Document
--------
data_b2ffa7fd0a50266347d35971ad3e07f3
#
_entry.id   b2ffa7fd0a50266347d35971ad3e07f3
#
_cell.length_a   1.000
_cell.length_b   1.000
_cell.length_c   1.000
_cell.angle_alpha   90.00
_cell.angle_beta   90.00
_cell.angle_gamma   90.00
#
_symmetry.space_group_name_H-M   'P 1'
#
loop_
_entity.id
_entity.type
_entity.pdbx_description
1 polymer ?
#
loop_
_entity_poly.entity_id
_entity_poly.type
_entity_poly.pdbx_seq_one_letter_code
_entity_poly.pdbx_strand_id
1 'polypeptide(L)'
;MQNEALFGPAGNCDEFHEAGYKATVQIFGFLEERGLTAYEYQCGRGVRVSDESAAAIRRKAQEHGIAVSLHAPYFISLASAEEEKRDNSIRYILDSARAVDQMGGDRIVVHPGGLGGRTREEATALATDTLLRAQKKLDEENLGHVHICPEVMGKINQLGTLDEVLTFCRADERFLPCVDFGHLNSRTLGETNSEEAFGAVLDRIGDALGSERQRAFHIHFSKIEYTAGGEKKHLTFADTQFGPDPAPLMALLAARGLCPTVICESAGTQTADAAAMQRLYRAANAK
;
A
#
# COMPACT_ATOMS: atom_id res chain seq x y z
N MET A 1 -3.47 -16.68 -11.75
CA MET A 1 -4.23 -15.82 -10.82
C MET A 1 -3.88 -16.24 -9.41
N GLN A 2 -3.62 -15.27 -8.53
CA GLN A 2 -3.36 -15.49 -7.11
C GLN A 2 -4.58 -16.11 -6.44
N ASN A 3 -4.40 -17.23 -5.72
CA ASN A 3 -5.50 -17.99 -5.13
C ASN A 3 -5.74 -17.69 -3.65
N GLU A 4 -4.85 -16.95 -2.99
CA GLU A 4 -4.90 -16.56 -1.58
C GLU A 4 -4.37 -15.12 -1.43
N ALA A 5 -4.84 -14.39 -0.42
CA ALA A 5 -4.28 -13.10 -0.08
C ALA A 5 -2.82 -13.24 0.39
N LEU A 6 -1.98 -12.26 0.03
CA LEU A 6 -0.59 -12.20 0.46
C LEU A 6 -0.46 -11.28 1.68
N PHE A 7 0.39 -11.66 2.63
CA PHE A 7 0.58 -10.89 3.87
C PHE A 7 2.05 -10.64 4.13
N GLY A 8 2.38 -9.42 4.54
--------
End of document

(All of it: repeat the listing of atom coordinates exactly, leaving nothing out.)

data_b2ffa7fd0a50266347d35971ad3e07f3
#
_entry.id   b2ffa7fd0a50266347d35971ad3e07f3
#
_cell.length_a   1.000
_cell.length_b   1.000
_cell.length_c   1.000
_cell.angle_alpha   90.00
_cell.angle_beta   90.00
_cell.angle_gamma   90.00
#
_symmetry.space_group_name_H-M   'P 1'
#
loop_
_entity.id
_entity.type
_entity.pdbx_description
1 polymer ?
#
loop_
_entity_poly.entity_id
_entity_poly.type
_entity_poly.pdbx_seq_one_letter_code
_entity_poly.pdbx_strand_id
1 'polypeptide(L)'
;MQNEALFGPAGNCDEFHEAGYKATVQIFGFLEERGLTAYEYQCGRGVRVSDESAAAIRRKAQEHGIAVSLHAPYFISLASAEEEKRDNSIRYILDSARAVDQMGGDRIVVHPGGLGGRTREEATALATDTLLRAQKKLDEENLGHVHICPEVMGKINQLGTLDEVLTFCRADERFLPCVDFGHLNSRTLGETNSEEAFGAVLDRIGDALGSERQRAFHIHFSKIEYTAGGEKKHLTFADTQFGPDPAPLMALLAARGLCPTVICESAGTQTADAAAMQRLYRAANAK
;
A
#
# COMPACT_ATOMS: atom_id res chain seq x y z
N MET A 1 -3.47 -16.68 -11.75
CA MET A 1 -4.23 -15.82 -10.82
C MET A 1 -3.88 -16.24 -9.41
N GLN A 2 -3.62 -15.27 -8.53
CA GLN A 2 -3.36 -15.49 -7.11
C GLN A 2 -4.58 -16.11 -6.44
N ASN A 3 -4.40 -17.23 -5.72
CA ASN A 3 -5.50 -17.99 -5.13
C ASN A 3 -5.74 -17.69 -3.65
N GLU A 4 -4.85 -16.95 -2.99
CA GLU A 4 -4.90 -16.56 -1.58
C GLU A 4 -4.37 -15.12 -1.43
N ALA A 5 -4.84 -14.39 -0.42
CA ALA A 5 -4.28 -13.10 -0.08
C ALA A 5 -2.82 -13.24 0.39
N LEU A 6 -1.98 -12.26 0.03
CA LEU A 6 -0.59 -12.20 0.46
C LEU A 6 -0.46 -11.28 1.68
N PHE A 7 0.39 -11.66 2.63
CA PHE A 7 0.58 -10.89 3.87
C PHE A 7 2.05 -10.64 4.13
N GLY A 8 2.38 -9.42 4.54